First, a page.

SANTA FE, N.M. -- Stewart Udall, who sowed the seeds of the modern environmental movement as secretary of the interior during the 1960s and later became a crusader for victims of radiation exposure from the government's Cold War nuclear programs, died Saturday. He was 90.
A statement from Udall's family, released through the office of his son, Sen. Tom Udall, D-N.M., said he died of natural causes at his home in Santa Fe, surrounded by his children and their families.
Udall, brother of the late 15-term congressman Morris Udall, served six years in Congress as a Democrat from Arizona, and then headed the Interior Department for eight years under Presidents Kennedy and Johnson. His son Tom and nephew Mark also became congressmen, then both were elected to the Senate in 2008.
Under Stewart Udall's leadership from 1961 through 1968, the Interior Department aggressively promoted an expansion of public lands and helped win enactment of major environmental laws, including ones to protect endangered species.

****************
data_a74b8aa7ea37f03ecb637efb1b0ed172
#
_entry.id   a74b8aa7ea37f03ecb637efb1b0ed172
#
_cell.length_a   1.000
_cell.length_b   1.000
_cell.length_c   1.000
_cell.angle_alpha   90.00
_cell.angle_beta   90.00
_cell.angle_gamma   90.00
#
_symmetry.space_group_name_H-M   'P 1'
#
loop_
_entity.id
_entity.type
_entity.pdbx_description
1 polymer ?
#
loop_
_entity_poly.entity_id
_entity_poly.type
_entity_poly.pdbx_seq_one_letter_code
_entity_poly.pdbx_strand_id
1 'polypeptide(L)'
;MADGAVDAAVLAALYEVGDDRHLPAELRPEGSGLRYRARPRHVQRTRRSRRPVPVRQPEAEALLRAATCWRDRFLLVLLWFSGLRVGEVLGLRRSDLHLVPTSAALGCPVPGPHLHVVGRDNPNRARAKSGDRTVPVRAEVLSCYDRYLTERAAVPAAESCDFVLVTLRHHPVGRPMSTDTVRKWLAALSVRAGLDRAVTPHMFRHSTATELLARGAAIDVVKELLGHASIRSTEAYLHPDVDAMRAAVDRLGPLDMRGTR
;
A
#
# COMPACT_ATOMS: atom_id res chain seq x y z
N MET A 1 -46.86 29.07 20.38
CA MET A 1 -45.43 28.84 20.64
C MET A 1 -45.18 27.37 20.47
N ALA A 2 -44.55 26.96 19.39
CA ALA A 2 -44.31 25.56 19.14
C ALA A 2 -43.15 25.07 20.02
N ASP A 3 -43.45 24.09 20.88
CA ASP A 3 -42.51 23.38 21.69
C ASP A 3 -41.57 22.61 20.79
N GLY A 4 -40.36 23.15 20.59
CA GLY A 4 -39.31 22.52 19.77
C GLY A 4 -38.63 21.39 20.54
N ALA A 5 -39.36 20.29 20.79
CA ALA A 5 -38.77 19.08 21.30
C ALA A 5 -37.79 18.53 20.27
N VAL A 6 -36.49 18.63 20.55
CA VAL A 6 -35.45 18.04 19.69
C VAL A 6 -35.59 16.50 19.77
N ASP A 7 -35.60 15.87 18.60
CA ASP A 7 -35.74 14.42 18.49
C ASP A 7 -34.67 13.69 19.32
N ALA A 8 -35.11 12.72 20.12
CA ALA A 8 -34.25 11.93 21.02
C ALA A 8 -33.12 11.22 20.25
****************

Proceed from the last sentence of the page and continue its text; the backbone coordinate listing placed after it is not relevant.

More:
President Obama praised Udall's service.
"Whether in the skies above Italy in World War II, in Congress or as secretary of the Interior, Stewart Udall left an indelible mark on this nation and inspired countless Americans who will continue his fight for clean air, clean water and to maintain our many natural treasures," he said.
The current Interior secretary, Ken Salazar, called Udall "one of the greatest secretaries of the Interior in my lifetime."
He "was a pioneer and a visionary in protecting America's natural resources and cultural heritage who exemplified his family's commitment to public service," Salazar said. "Stewart Udall will be greatly missed."
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